National Technical Museum
St. Agnes’ Convent
|Unorthodox instruments in Cage's Water Walk.|
Certainly not Prague Spring. The grey lady, a ripe 67 this year, seemed like the queen of contemporary music during the first week of the festival, rolling out three programs of groundbreaking 20th-century compositions and new works by Czech composers.
John Cage was the featured artist in Monday night’s concert at the Technical Museum, where the Agon Orchestra played amid giant steam locomotives and antique cars and planes. Three of his pieces were chosen more for show than sophistication: Water Walk, in which the performer produces a series of liquid sounds (splashing a cymbal in a bathtub, watering flowers) interspersed with piano glissandos and noises from a rubber duck, electric mixer and other props; Root of an Unfocus, an abstract piece for prepared piano; and Imaginary Landscape No. 4, where instead of playing instruments the musicians manipulate the volume and tuning of 12 radio receivers.
For the uninitiated, the pieces were a dramatic, amusing and occasionally baffling demonstration of how far Cage pushed the boundaries of conventional music. Conductor Petr Kofroň and his ensemble performed them with an impressive combination of discipline and spontaneity. The band’s keyboard player, Michal Nejtek, wrote an orchestral arrangement of another Cage piece for prepared piano, And the Earth Shall Bear Again, that throbbed like a machine in the industrial setting, and made for a particularly smart, authoritative encore.
The rest of the program was uneven. With players scattered throughout the upper walkways, Brian Eno’s Discreet Music never quite coalesced properly. Nor did Frank Zappa’s Music for Low-Budget Orchestra, even with the full ensemble onstage. David Lang’s insistent Pierced was better, with deep, hypnotic rhythms that resonated throughout the exhibition hall. There were two world premieres – Kofroň’s Imaginary Symphony, which called to mind the sophisticated jazz jams of Weather Report, and Ivan Acher’s Iz iz am am dž i ťing, a Cage knockoff that started with a ping-pong ball assault on the piano strings and went downhill from there.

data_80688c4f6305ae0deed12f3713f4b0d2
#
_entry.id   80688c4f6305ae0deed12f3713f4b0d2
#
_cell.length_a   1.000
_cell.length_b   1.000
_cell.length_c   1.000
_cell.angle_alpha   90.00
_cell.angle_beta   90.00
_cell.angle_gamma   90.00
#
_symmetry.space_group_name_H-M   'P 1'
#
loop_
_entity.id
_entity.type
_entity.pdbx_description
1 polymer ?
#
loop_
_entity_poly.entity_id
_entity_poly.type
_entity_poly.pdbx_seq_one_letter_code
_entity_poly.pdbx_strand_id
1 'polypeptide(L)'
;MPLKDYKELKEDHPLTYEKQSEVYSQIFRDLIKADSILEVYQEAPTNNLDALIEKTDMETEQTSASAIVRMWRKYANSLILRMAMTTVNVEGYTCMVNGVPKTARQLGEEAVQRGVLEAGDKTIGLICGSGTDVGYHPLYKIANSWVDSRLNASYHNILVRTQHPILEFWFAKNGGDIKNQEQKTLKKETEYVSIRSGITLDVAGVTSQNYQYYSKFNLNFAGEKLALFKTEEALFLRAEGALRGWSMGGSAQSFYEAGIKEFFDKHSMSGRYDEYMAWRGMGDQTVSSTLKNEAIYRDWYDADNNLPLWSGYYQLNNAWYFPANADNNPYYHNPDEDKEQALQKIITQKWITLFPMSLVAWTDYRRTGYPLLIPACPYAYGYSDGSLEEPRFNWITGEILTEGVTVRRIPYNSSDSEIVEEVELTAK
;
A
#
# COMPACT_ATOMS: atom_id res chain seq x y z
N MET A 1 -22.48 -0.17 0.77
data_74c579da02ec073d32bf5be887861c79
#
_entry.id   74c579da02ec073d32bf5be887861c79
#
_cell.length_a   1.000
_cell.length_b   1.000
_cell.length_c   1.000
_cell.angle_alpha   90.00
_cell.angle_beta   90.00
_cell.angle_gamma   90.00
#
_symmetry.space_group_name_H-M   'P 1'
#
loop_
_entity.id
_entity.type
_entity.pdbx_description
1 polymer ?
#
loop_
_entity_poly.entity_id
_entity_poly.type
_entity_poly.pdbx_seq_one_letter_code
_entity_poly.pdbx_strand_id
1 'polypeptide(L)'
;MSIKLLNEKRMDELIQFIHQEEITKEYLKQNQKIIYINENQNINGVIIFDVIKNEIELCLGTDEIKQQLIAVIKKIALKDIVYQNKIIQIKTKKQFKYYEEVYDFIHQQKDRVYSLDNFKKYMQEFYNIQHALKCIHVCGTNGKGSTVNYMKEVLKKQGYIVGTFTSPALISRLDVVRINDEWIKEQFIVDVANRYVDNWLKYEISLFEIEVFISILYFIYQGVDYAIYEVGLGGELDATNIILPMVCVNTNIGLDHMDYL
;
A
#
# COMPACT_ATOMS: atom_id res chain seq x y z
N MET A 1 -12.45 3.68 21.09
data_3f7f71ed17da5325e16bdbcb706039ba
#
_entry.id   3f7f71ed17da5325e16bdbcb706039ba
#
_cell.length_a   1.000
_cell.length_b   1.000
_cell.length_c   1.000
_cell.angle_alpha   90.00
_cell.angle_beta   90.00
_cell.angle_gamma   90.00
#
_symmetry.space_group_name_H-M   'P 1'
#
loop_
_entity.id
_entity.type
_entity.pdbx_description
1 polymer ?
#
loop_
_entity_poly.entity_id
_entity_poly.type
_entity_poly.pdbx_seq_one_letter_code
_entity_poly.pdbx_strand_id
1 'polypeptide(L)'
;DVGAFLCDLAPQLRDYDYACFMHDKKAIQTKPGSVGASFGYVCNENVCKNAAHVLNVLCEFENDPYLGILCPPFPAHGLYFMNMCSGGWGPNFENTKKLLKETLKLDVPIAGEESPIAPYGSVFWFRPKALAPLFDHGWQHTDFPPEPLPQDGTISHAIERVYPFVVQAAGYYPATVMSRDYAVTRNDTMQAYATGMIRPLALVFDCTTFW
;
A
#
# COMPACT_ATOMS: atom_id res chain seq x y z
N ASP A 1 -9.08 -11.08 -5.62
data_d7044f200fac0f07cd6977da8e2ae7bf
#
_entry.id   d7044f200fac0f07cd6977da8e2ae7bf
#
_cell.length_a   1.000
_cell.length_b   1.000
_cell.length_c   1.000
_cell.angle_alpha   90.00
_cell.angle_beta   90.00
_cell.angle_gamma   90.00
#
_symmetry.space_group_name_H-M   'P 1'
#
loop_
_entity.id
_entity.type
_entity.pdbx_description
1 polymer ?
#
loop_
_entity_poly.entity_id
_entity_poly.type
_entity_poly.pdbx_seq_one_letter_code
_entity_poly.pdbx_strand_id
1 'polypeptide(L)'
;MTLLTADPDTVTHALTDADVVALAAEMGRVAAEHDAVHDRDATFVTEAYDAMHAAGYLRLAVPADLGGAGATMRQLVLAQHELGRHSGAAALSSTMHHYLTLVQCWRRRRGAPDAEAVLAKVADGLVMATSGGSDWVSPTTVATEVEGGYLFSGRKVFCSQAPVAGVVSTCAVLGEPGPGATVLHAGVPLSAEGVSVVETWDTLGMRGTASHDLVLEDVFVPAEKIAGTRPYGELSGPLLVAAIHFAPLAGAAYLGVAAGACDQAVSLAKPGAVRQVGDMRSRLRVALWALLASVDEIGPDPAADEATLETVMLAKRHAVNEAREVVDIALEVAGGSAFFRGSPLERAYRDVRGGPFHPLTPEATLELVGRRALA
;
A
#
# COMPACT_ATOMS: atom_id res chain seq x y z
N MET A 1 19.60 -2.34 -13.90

The audience, a capacity crowd spilling from the walkways, seemed not to know or care much about the quality of the music – which was fine. The novelty of the venue made the concert a bonafide event, and the big turnout convincingly demonstrated that modern music and enthusiastic crowds are not always mutually exclusive.
Real modern music aficionados were at St. Agnes’ Convent two nights later for a tribute to Marek Kopelent, the influential contemporary Czech composer whose work was banned by the communists. A refined program offered a retrospective of Kopelent’s career that included three string quartets, a duet for flute and vibraphone, several interludes for solo oboe and Agnus Dei, a sacred cantata for soprano and chamber group. The music was revolutionary when it was written (largely 1963 through 1983), and still has a sharp avant-garde edge, particularly in the hands of expert players. The Fama Quartet, which performs Kopelent’s work regularly throughout the year, was exquisite, rendering the string quartets in fine detail. Oboist Vilém Veverka spun haunting lines and blew himself red in the face on the energetic London Spring Greeting. And while the chamber ensemble for Agnus Dei was only adequate, soprano Irena Troupová was superb, delivering the text with passionate intensity.
The presentation was equally impressive. At Kopelent’s request, the pieces were performed as a continuous work, flowing into each other except for the break at intermission. The effect was mesmerizing, especially with Veverka playing two of his three pieces unseen, from adjacent rooms where the sound floated evocatively into the concert hall. In all, it was a classy and heartfelt homage to a man who well deserves it.
|Modern maestro Metzmacher.|
The title of this review is taken from a CD of the same name compiled by Ingo Metzmacher, a German conductor who has built his career on the 20th-century repertoire. Conducting the Czech Philharmonic at Obecní dům on Friday night, Metzmacher showed what works by Janáček, Bartók and Schönberg can become in skilled hands – powerful, compelling narratives with deep psychological undercurrents manifest in carefully nuanced layers and sudden, almost violent explosions of sound.
Metzmacher gave the driving internal dynamics of Janáček’s Jealousy a silken gloss. His reading of Bartók’s The Miraculous Mandarin – the entire ballet, not just the concert suite – was masterful, richly detailed and wildly expressive, yet perfectly balanced between delicate solos and full orchestral outbursts. And for all its brashness, Schönberg’s Pelleas und Melisande was a study in subtlety, ebbing and flowing in shimmering waves, with vivid colors and bright, burnished tones signaling the last of the composer’s conventional works.
In theory, the Czech Philharmonic shouldn’t be able to play this kind of music. But with Metzmacher at the podium the orchestra was brilliant, performing outside its standard repertoire with eloquence, intelligence and warmth. Conducting without a baton, Metzmacher had fingertip control of the sound, which was emphatic but clean, never harsh or cold. Even by Prague Spring standards, it was an outstanding pairing of a world-class orchestra with a conductor who has complete mastery of complex material – and the perfect cap to a refreshingly modern opening week.
Photos: Agon & Metzmacher, Ivan Malý; Kopelent, Zdeněk Chrapek